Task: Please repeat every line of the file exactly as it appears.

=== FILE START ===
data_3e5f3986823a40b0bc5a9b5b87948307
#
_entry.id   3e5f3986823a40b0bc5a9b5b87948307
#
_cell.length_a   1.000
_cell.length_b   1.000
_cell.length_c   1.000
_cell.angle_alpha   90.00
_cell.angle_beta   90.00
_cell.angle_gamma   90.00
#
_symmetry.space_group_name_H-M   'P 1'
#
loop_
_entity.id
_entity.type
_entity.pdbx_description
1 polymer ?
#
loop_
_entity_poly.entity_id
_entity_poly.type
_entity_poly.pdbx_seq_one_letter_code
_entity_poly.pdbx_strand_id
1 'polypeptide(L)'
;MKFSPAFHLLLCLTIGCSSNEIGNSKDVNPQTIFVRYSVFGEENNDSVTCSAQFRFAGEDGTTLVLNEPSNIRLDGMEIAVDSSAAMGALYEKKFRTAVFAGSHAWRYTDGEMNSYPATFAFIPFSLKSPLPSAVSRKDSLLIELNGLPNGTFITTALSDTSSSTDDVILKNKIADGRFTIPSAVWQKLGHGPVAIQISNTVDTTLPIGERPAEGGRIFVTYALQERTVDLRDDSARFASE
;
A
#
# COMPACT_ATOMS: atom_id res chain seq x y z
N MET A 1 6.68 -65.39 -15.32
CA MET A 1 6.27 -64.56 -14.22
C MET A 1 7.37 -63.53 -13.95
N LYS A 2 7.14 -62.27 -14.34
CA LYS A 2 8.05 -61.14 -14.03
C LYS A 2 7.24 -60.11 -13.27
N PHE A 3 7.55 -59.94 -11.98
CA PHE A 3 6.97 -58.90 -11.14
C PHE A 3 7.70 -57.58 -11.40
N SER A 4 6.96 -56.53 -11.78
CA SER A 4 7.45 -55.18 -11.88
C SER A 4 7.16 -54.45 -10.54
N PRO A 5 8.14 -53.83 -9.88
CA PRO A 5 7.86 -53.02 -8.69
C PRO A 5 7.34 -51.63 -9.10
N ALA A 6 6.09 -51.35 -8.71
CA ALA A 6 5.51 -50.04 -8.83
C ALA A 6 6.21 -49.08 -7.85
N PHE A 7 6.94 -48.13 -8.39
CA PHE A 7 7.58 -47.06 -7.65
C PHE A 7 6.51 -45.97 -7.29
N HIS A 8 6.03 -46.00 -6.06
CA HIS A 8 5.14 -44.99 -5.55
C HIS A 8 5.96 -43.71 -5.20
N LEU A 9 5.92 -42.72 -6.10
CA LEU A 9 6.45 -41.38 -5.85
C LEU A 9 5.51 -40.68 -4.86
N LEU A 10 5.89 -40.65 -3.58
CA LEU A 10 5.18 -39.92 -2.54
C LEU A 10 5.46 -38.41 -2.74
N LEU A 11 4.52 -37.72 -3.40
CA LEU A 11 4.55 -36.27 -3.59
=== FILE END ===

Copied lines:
data_3e5f3986823a40b0bc5a9b5b87948307
#
_entry.id   3e5f3986823a40b0bc5a9b5b87948307
#
_cell.length_a   1.000
_cell.length_b   1.000
_cell.length_c   1.000
_cell.angle_alpha   90.00
_cell.angle_beta   90.00
_cell.angle_gamma   90.00
#
_symmetry.space_group_name_H-M   'P 1'
#
loop_
_entity.id
_entity.type
_entity.pdbx_description
1 polymer ?
#
loop_
_entity_poly.entity_id
_entity_poly.type
_entity_poly.pdbx_seq_one_letter_code
_entity_poly.pdbx_strand_id
1 'polypeptide(L)'
;MKFSPAFHLLLCLTIGCSSNEIGNSKDVNPQTIFVRYSVFGEENNDSVTCSAQFRFAGEDGTTLVLNEPSNIRLDGMEIAVDSSAAMGALYEKKFRTAVFAGSHAWRYTDGEMNSYPATFAFIPFSLKSPLPSAVSRKDSLLIELNGLPNGTFITTALSDTSSSTDDVILKNKIADGRFTIPSAVWQKLGHGPVAIQISNTVDTTLPIGERPAEGGRIFVTYALQERTVDLRDDSARFASE
;
A
#
# COMPACT_ATOMS: atom_id res chain seq x y z
N MET A 1 6.68 -65.39 -15.32
CA MET A 1 6.27 -64.56 -14.22
C MET A 1 7.37 -63.53 -13.95
N LYS A 2 7.14 -62.27 -14.34
CA LYS A 2 8.05 -61.14 -14.03
C LYS A 2 7.24 -60.11 -13.27
N PHE A 3 7.55 -59.94 -11.98
CA PHE A 3 6.97 -58.90 -11.14
C PHE A 3 7.70 -57.58 -11.40
N SER A 4 6.96 -56.53 -11.78
CA SER A 4 7.45 -55.18 -11.88
C SER A 4 7.16 -54.45 -10.54
N PRO A 5 8.14 -53.83 -9.88
CA PRO A 5 7.86 -53.02 -8.69
C PRO A 5 7.34 -51.63 -9.10
N ALA A 6 6.09 -51.35 -8.71
CA ALA A 6 5.51 -50.04 -8.83
C ALA A 6 6.21 -49.08 -7.85
N PHE A 7 6.94 -48.13 -8.39
CA PHE A 7 7.58 -47.06 -7.65
C PHE A 7 6.51 -45.97 -7.29
N HIS A 8 6.03 -46.00 -6.06
CA HIS A 8 5.14 -44.99 -5.55
C HIS A 8 5.96 -43.71 -5.20
N LEU A 9 5.92 -42.72 -6.10
CA LEU A 9 6.45 -41.38 -5.85
C LEU A 9 5.51 -40.68 -4.86
N LEU A 10 5.89 -40.65 -3.58
CA LEU A 10 5.18 -39.92 -2.54
C LEU A 10 5.46 -38.41 -2.74
N LEU A 11 4.52 -37.72 -3.40
CA LEU A 11 4.55 -36.27 -3.59